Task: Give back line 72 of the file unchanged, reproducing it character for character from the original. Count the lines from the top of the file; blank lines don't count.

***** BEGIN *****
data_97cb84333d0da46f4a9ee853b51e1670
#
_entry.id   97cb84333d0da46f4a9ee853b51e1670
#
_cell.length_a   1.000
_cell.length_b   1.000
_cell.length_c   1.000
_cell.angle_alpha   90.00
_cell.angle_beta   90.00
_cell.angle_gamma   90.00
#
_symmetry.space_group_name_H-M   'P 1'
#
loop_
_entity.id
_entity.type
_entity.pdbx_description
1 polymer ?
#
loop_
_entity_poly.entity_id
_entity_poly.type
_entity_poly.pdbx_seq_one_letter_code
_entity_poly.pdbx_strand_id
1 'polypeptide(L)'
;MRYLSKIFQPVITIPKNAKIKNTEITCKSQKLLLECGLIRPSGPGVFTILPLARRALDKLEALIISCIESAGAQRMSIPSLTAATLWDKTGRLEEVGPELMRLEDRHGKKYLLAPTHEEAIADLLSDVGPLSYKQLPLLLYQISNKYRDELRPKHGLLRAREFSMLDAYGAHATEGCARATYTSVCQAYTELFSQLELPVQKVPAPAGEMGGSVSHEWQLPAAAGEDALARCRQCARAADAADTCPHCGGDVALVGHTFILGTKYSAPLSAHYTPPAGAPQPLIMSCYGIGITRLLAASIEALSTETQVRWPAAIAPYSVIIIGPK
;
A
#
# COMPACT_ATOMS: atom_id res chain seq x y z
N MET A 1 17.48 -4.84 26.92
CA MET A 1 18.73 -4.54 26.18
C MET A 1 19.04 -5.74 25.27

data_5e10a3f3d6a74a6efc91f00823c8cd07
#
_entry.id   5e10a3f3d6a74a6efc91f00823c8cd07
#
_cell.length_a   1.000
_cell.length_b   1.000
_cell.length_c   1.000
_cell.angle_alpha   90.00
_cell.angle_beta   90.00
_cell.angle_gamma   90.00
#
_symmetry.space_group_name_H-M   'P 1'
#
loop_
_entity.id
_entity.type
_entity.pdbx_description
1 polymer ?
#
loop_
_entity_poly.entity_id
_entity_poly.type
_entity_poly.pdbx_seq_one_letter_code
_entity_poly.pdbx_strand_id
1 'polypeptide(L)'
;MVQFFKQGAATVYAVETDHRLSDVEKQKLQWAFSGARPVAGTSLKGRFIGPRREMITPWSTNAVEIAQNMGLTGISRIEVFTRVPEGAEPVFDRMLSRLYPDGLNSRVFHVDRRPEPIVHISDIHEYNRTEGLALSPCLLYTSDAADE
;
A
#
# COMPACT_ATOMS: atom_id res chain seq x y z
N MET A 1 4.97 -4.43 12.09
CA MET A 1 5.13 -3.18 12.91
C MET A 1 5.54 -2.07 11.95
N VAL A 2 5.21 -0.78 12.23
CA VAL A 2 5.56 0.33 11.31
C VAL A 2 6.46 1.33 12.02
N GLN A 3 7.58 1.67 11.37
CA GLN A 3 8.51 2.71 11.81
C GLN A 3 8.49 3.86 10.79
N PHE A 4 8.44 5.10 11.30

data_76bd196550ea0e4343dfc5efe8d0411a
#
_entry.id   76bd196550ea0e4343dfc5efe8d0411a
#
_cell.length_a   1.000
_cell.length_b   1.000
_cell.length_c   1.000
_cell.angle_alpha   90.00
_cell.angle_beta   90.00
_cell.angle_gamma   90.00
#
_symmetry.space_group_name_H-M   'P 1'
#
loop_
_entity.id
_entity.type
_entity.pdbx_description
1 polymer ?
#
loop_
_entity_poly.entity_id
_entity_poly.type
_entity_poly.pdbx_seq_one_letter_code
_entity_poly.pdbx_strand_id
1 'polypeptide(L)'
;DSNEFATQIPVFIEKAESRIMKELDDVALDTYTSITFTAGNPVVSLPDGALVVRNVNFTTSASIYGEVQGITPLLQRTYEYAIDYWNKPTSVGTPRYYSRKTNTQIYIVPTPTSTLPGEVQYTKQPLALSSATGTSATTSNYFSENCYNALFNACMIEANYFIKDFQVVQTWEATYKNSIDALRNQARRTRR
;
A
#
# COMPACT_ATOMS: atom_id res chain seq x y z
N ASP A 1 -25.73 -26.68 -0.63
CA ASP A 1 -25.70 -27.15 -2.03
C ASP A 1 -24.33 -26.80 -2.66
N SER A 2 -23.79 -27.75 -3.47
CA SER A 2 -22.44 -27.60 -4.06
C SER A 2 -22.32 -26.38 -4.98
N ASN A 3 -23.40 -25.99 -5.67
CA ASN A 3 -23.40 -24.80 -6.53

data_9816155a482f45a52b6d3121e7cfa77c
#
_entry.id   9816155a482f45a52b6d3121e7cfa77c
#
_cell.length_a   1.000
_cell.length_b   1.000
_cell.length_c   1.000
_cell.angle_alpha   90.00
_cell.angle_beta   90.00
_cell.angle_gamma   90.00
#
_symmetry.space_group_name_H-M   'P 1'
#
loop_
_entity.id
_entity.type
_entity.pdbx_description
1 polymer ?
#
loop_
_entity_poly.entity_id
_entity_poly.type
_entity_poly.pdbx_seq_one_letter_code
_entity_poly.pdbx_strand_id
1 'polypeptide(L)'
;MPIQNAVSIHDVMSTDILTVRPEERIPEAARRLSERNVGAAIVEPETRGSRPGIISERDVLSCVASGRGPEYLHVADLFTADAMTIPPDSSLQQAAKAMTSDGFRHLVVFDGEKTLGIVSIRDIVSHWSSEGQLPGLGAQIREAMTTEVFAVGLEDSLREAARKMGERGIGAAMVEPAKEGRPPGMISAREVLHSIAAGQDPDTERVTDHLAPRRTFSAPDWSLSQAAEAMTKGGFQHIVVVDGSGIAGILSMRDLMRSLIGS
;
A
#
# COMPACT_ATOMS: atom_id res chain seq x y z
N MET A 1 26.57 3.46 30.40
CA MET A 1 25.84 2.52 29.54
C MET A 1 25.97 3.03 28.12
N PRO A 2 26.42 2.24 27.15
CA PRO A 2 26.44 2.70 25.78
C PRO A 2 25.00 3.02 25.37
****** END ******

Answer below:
C GLN A 3 8.49 3.86 10.79